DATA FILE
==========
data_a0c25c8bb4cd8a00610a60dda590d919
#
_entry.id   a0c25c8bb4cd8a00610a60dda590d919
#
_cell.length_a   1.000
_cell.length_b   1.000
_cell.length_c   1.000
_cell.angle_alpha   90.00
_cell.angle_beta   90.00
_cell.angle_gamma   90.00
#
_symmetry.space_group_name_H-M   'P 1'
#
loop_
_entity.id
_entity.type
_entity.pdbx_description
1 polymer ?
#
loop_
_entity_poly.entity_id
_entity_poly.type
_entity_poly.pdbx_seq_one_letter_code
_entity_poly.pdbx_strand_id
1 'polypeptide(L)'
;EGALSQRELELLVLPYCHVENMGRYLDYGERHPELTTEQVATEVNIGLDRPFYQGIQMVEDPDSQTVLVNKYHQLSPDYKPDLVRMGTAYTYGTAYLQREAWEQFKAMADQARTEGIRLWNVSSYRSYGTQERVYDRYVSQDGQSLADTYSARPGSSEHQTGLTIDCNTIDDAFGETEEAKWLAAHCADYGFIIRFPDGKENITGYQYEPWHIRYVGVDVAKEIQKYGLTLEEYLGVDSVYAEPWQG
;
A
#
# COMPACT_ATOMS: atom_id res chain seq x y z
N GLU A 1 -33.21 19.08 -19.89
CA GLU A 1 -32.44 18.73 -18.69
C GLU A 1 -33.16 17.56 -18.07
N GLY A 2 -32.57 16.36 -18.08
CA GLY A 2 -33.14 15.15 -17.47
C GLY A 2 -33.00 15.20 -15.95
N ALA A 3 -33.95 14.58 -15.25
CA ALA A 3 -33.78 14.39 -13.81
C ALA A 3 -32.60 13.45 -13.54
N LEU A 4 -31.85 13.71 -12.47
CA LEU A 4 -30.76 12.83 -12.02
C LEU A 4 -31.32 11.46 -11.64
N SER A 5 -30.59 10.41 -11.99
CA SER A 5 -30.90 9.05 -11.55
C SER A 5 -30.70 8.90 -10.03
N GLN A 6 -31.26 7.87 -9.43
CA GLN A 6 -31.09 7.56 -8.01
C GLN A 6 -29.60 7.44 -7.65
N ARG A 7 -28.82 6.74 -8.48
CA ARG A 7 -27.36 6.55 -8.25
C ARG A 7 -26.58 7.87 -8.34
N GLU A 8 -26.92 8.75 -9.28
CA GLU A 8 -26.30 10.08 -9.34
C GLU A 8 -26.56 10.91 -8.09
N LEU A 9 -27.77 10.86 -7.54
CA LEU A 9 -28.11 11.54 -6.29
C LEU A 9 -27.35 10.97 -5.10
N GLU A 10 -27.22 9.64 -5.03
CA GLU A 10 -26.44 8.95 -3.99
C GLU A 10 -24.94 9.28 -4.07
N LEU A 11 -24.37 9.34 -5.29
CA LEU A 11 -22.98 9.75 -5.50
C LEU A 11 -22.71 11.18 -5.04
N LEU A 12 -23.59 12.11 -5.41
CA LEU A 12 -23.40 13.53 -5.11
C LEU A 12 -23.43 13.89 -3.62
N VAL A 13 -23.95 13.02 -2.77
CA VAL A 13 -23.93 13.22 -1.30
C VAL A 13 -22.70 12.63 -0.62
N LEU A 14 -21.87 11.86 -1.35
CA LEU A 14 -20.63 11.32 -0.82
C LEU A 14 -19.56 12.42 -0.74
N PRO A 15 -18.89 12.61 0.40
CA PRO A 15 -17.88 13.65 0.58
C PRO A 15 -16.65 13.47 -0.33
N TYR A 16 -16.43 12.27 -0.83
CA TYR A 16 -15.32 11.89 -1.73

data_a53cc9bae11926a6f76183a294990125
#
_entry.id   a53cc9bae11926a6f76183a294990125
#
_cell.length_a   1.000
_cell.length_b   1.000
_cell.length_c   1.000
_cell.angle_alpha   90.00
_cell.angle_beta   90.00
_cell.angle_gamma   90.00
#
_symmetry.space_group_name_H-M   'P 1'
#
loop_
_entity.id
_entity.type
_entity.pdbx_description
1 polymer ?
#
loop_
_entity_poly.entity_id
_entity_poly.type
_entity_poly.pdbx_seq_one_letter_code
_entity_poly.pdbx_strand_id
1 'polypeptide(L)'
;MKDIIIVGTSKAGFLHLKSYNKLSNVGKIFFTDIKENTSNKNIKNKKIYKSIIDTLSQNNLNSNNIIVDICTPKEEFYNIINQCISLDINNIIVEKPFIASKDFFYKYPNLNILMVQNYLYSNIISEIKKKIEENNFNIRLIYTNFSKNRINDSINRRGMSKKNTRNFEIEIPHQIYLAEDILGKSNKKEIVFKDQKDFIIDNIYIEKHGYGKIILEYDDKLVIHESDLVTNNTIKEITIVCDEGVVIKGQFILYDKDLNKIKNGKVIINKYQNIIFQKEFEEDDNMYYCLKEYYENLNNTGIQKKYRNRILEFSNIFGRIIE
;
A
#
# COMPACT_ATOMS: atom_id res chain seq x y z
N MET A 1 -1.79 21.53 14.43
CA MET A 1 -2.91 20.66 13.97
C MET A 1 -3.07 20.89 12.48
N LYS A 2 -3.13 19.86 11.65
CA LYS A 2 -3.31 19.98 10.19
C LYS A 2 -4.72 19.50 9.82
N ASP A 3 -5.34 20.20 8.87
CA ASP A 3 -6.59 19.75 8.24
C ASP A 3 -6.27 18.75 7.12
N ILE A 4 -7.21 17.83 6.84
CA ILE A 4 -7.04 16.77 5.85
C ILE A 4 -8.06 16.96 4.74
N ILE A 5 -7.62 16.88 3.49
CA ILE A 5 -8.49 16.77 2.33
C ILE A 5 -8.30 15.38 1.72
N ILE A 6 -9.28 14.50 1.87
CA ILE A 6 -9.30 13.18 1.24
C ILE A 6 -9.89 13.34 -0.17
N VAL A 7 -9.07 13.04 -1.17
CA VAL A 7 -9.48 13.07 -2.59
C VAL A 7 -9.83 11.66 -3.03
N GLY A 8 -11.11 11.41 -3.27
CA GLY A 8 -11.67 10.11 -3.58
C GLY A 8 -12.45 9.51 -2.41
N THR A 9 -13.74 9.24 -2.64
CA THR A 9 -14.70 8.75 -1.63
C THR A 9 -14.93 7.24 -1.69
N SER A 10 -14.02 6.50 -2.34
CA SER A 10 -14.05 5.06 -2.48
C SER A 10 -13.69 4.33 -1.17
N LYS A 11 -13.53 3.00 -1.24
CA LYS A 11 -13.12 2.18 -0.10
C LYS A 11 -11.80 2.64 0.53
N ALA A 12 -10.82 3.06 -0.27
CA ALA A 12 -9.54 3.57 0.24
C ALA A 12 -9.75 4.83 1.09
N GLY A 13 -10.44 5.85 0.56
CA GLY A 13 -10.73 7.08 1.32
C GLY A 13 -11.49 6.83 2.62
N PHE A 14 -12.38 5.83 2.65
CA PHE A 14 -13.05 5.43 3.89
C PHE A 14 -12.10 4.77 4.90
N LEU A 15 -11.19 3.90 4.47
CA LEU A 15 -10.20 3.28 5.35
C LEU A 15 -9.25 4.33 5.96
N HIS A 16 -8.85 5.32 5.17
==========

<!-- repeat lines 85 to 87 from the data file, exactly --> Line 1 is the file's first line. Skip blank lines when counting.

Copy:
_cell.angle_alpha   90.00
_cell.angle_beta   90.00
_cell.angle_gamma   90.00